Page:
ans = 1.7764e-15

The preceding example designed a wavelet, which effectively removed a zeroth order polynomial (constant). If the behavior of the signal is better represented by a higher-order polynomial, you can design a dual wavelet with the appropriate number of vanishing moments to decorrelate the signal.

Use the lifting scheme to design a wavelet with two vanishing moments. A dual wavelet with two vanishing moments decorrelates a signal with local behavior approximated by a first-order polynomial. Create a signal characterized by first-order polynomial behavior with additive $$N(0,0.2{5}^{2})$$ noise.

y = [1 0 0 4 0 0 -1 0 0 2 0 0 7 0 0 -4 0 0 1 0 0 -3]; x1 = 1:(21/1024):22-(21/1024); y1 = interp1(1:22,y,x1,'linear'); rng default y1 = y1+0.25*randn(size(y1)); plot(x1,y1) xlim([1 22])

In this case, the wavelet coefficients should remove a first-order polynomial. If the signal value at an odd index, $$x(2n+1)$$, is well approximated by a first-order polynomial fitted to the surrounding sample values, then $$1/2(x(2n)+x(2n+2))$$ should provide a good fit for $$x(2n+1)$$. In other words, $$x(2n+1)$$ should be the midpoint between $$x(2n)$$ and $$x(2n+2)$$.

It follows that $$x(2n+1)-1/2(x(2n)+x(2n+2))$$ should decorrelate the signal.

Create a new lifting scheme with the prediction lifting step which models the preceding equation.

ElemLiftStep = liftingStep('Type','predict','Coefficients',[-1/2 -1/2],'MaxOrder',1); LS = liftingScheme('LiftingSteps',ElemLiftStep,'NormalizationFactors',1);

Use the lifting scheme to obtain the approximation and detail coefficients and plot the result.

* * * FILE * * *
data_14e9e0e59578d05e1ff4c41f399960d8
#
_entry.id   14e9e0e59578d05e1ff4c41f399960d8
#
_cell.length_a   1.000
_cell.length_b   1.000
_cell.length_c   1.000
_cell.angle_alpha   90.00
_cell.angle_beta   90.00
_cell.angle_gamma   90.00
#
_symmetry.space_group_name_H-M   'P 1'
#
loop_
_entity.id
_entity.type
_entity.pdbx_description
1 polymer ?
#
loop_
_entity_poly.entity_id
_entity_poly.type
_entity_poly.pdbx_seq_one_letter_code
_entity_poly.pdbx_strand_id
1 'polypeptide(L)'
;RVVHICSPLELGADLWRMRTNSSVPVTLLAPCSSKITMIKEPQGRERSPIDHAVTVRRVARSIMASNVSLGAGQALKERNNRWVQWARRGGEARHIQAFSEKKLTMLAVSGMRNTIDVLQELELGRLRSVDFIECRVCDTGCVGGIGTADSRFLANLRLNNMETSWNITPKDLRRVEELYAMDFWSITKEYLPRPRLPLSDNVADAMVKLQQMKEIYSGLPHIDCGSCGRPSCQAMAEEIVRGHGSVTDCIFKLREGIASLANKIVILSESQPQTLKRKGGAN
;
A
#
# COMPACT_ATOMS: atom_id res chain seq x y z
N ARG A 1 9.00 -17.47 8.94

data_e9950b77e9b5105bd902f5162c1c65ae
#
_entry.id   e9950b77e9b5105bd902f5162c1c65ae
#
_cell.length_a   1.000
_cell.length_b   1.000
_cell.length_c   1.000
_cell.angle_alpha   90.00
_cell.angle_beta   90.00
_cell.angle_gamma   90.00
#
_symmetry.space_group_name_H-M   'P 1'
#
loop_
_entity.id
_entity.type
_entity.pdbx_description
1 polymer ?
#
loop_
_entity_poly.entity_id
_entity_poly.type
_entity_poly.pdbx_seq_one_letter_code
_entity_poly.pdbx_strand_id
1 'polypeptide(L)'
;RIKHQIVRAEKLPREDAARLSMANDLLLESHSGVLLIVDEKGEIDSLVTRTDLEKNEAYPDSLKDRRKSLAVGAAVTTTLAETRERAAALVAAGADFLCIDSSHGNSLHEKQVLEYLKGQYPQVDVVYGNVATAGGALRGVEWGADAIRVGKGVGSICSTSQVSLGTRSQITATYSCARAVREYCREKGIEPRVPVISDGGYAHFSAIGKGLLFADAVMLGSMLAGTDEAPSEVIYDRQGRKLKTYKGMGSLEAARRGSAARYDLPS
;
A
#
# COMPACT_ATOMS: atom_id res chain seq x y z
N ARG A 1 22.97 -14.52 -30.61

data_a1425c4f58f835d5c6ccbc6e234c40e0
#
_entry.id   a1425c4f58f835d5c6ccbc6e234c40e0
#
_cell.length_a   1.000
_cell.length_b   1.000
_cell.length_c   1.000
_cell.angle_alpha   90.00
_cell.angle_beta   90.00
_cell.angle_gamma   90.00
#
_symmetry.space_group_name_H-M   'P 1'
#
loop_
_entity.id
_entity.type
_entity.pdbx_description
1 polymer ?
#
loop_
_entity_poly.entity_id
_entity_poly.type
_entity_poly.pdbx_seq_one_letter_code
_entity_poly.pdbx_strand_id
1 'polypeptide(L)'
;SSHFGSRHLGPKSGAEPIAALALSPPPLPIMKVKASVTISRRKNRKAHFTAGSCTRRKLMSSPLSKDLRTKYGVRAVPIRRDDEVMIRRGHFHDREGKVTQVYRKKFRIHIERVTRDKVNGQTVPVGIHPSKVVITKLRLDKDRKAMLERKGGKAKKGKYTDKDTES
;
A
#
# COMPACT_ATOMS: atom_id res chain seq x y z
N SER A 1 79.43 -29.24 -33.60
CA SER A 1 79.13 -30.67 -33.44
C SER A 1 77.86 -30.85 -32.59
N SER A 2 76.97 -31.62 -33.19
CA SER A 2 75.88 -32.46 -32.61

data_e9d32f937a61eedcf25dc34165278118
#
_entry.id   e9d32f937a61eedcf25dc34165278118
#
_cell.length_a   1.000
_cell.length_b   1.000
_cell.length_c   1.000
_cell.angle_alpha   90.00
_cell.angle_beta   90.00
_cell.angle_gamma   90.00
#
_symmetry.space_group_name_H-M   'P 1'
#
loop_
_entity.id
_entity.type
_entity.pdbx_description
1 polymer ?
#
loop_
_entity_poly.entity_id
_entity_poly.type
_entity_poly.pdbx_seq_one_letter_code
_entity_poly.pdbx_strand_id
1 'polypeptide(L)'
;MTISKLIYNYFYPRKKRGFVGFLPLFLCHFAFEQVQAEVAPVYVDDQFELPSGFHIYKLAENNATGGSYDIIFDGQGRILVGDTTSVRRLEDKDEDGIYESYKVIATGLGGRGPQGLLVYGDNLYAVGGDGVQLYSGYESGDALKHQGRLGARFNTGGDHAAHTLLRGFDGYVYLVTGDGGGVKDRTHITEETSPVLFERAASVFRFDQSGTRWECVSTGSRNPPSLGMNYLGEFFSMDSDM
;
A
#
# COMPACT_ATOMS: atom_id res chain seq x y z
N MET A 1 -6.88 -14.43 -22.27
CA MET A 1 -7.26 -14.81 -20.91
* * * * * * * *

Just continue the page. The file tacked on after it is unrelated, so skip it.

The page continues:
[A,D] = lwt(y1,'LiftingScheme',LS,'Level',1); subplot(2,1,1) plot(A) xlim([1 512]) title('Approximation Coefficients') subplot(2,1,2) plot(D{1}) xlim([1 512]) title('Detail Coefficients')

You see that the wavelet coefficients appear to only contain noise, while the approximation coefficients represent a denoised version of the original signal. Because the preceding transform uses only the even polyphase component for the approximation coefficients, you can reduce aliasing by adding an update step.

Create a new lifting scheme that consists of the previous prediction step and a new update step that reduces aliasing. Normalize the lifting scheme to produce a perfect reconstruction filter bank. Obtain the discrete wavelet transform with the new lifting scheme and plot the results.

scaleFactors = [sqrt(2) sqrt(2)/2]; ElemLiftStep1 = liftingStep('Type','predict','Coefficients',[-1/2 -1/2],'MaxOrder',1); ElemLiftStep2 = liftingStep('Type','update','Coefficients',[1/4 1/4],'MaxOrder',0); LSnew = liftingScheme('LiftingSteps',[ElemLiftStep1;ElemLiftStep2],'NormalizationFactors',scaleFactors); [A,D] = lwt(y1,'liftingScheme',LSnew,'Level',1); subplot(2,1,1) plot(A) xlim([1 512]) title('Approximation Coefficients') subplot(2,1,2) plot(D{1}) xlim([1 512]) title('Detail Coefficients')

Demonstrate that you have designed a perfect reconstruction filter bank.

```
y2 = ilwt(A,D,'liftingScheme',LSnew);
max(abs(y2(:)-y1(:)))
```

ans = 1.7764e-15